Thursday, March 29, 2012

Wertheim Schroder & Co. Incorporated v. Avon Products, Inc. case brief

Wertheim Schroder & Co. Incorporated v. Avon Products, Inc.
United States District Court, Southern District of New York, 1993.

1993 WL 126427 (S.D.N.Y.)

Subject: Dividends

-After a period of expansion, Avon determined to retreat and develop a restructuring program.
-In an effort to conserve cash needed to retire debt, Avon’s annual cash dividend on common stock would be reduced from $2 to $1.  
-Avon’s financial advisor advised that a significant decrease in Avon’s stock price would follow (a result of the “signal” of the lower dividend).
-Avon would issue a new class of stock, PERCS, which would provide shareholders with option of continuing to receive $2/share dividend in exchange for limitation on capital appreciation.
-PERCs had an
optional redemption provision which allowed Avon to redeem PERCS at any time during their term according to fixed price schedule.  
-In order to alleviate some of the concern that common stockholders would possibly receive some kind of benefit that PERCS holders would not, Avon incorporated an Accelerated Redemption Provision into PERCS (if Avon shall pay common stock dividend at a cumulative rate/year greater than 1.50/share or in event Avon is merged, etc., all PERCS holders would be entitled to one-one exchange for common stock plus payment of specified premium and accrued/unpaid dividends).  
-P, Wertheim Schroder, an investment banking firm, became a substantial investor in PERCS
-On February 7, 1991, Avon declared a first quarter common stock dividend of 0.35/share.  At same time, Avon declared a special dividend of $3.00/share to be paid on September 16, 1991 to common stockholders of record on September 4, 1991.
Avon also indicated that in the future it would continue to declare and pay a special dividend quarterly at $0.35.  
-On June 3, 1991, Avon exercised the Optional Redemption of all PERCS (not the better Accelerated Provision).
-P claims that either Avon’s special dividend or dividend increase should have triggered the Accelerated Provision and that Avon has failed to honor the terms of the provision.  P also claims violation of duty of good faith.

D argues: it is clear from language of provision that it is the payment of the dividend, not the declaration of the dividend, which is relevant for determination of the accelerated provision.
-Court says that what matters is not the payment of a dividend of $1.50 or more, but the payment of a smaller dividend (the .35 dividend) that, at an annual rate, would be $1.50 or more.  
Once the payment has been made, it is the method of calculating the rate per annum which becomes the pivotal focus on the inquiry.
D argues
: Payment of quarterly dividend must be treated separately from the declared, but unpaid, special dividend of $3.00, for purposes of calculating the “cumulative rate per annum”.  A declared special dividend is a separate consideration that does not become part of the cumulative calculation until it is paid.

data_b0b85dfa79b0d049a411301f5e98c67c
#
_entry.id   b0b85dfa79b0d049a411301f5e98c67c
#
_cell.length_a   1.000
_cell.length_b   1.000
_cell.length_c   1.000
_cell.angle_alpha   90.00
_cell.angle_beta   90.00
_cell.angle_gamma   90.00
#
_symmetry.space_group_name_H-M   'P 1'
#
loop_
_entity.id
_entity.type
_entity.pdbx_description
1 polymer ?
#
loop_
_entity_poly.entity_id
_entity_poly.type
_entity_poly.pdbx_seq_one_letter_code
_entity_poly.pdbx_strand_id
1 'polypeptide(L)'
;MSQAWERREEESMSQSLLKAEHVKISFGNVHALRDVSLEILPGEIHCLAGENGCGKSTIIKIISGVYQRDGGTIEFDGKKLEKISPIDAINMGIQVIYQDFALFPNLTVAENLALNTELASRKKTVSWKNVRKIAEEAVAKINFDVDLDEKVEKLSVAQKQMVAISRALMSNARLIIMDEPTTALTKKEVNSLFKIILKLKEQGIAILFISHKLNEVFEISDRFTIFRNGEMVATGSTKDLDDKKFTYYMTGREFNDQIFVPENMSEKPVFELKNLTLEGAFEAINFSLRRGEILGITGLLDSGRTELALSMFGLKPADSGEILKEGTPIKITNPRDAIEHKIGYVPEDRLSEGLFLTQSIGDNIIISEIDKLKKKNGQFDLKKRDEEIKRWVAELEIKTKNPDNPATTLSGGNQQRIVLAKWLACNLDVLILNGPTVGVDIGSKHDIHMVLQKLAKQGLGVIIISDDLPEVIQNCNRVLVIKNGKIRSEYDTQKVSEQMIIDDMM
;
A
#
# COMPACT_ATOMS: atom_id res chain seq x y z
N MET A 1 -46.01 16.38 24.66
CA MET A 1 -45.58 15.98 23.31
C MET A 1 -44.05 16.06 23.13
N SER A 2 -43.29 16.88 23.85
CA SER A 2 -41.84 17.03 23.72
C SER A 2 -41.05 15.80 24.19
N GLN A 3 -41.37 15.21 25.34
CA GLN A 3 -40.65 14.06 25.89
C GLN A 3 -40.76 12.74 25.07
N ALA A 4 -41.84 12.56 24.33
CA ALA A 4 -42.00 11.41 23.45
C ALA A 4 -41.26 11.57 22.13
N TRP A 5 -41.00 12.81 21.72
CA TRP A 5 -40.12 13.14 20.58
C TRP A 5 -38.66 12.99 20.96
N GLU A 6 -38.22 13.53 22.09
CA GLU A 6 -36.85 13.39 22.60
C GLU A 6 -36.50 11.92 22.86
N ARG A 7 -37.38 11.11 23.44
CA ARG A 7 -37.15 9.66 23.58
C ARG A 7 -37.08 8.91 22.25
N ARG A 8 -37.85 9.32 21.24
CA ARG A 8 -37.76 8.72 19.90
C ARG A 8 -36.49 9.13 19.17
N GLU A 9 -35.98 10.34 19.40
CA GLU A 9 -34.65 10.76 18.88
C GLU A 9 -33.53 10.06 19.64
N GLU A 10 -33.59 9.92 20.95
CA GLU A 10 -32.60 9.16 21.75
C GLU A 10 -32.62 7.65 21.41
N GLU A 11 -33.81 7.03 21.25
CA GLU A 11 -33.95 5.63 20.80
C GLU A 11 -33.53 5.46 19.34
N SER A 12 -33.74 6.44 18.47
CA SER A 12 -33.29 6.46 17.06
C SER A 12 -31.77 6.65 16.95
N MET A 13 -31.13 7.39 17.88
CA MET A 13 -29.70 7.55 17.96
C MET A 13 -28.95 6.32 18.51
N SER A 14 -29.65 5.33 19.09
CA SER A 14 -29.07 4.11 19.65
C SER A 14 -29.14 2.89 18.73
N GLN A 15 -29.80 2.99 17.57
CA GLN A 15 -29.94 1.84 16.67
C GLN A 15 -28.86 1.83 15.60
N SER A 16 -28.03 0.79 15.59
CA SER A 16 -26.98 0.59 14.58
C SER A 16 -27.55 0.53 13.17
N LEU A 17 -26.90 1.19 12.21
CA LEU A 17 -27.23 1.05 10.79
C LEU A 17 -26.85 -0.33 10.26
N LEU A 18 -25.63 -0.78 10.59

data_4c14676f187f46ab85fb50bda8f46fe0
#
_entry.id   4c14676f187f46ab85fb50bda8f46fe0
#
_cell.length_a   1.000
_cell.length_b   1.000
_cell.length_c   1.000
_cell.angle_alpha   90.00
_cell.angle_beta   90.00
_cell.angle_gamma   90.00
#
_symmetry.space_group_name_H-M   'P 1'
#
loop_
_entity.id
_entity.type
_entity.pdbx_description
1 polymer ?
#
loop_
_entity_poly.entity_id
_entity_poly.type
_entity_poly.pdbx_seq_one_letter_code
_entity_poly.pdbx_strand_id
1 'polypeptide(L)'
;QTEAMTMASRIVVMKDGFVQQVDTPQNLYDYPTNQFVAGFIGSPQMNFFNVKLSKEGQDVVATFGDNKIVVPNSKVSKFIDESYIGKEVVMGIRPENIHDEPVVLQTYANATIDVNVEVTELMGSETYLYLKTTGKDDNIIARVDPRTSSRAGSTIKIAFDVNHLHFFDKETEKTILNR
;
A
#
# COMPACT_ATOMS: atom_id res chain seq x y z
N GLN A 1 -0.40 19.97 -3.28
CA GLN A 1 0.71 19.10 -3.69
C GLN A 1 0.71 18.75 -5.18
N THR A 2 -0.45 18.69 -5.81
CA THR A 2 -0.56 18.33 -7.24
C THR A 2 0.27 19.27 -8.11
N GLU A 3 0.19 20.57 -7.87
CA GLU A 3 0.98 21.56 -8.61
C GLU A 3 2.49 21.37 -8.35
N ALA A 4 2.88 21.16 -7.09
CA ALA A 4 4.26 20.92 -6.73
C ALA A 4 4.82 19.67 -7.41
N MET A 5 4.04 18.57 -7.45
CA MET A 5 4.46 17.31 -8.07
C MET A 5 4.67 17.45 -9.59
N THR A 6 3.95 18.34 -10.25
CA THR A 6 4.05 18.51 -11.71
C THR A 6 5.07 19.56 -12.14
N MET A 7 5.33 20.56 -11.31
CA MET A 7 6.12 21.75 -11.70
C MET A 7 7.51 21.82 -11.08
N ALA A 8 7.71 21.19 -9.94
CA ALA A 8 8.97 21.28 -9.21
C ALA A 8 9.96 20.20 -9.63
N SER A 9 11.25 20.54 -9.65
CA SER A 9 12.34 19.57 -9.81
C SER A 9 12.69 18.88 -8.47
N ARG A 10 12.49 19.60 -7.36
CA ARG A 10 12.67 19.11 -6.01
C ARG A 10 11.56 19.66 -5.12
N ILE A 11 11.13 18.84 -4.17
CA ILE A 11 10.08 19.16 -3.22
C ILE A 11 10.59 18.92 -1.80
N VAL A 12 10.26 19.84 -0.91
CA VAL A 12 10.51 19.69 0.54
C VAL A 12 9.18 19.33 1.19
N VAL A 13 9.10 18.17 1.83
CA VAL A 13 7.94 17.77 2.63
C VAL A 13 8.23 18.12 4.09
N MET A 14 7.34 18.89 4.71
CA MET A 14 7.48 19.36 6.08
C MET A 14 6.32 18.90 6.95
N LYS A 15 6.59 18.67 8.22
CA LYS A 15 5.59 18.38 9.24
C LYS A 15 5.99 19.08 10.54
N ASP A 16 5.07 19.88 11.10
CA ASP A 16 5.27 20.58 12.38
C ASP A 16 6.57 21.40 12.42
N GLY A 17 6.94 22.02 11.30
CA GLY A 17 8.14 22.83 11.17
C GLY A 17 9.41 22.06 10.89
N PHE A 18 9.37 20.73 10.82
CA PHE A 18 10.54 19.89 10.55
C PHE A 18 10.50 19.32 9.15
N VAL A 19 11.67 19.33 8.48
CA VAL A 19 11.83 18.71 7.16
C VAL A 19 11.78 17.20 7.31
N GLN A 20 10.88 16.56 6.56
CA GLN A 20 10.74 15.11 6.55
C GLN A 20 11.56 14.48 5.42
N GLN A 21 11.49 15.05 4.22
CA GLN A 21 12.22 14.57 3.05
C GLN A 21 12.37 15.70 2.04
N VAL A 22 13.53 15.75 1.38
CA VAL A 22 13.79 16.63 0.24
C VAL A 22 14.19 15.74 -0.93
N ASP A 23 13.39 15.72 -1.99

P argues: there is no basis for allowing projected but undeclared and unpaid quarterly dividends to be included in the “cumulative rate per annum” while a simultaneous declared but unpaid dividend is not included.
-Court says that after the Feb. 7 declaration of the special dividend on the common stock, Avon had a legally binding obligation to pay the special dividend.

-Give that once Avon declared the special dividend on Feb. 7, it had a legal obligation to pay that dividend on the announced future date, an investor could reasonably conclude that, at the time Avon made its first quarterly dividend payment on March 1, 1991, that the payment was being made at a “cumulative rate” for 1991, which now included not only future quarterly dividends for 1991, but also the mandatory special dividend to be paid out on September 16.  
-One could interpret the annual dividend rate, as of March 1, to be $4.40 a share. 

P Argues: Purposeful manipulation of dividend by D to circumvent Accelerated Redemption provision = breach of covenant of good faith and fair dealing.
-Court states covenant of good faith and fair dealing is implied in all contracts and is violated when a party to a contract acts in a manner that, although not expressly forbidden by any contractual provision,
would deprive the other of the right to receive the benefits under the agreement.
-Court says, that according to inferences in P’s favor, P has raised genuine issues of material fact.  

-When board of directors declare a dividend and makes a public announcement of that fact, it can not thereafter rescind the dividend.
-The relationship between a corporation and a stockholder w/ respect to the latter’s share of a dividend declared by the corporation is that of a debtor and creditor.  At any time after the date fixed for payment of each dividend, a holder of stock may maintain an action at law to recover the sum due.

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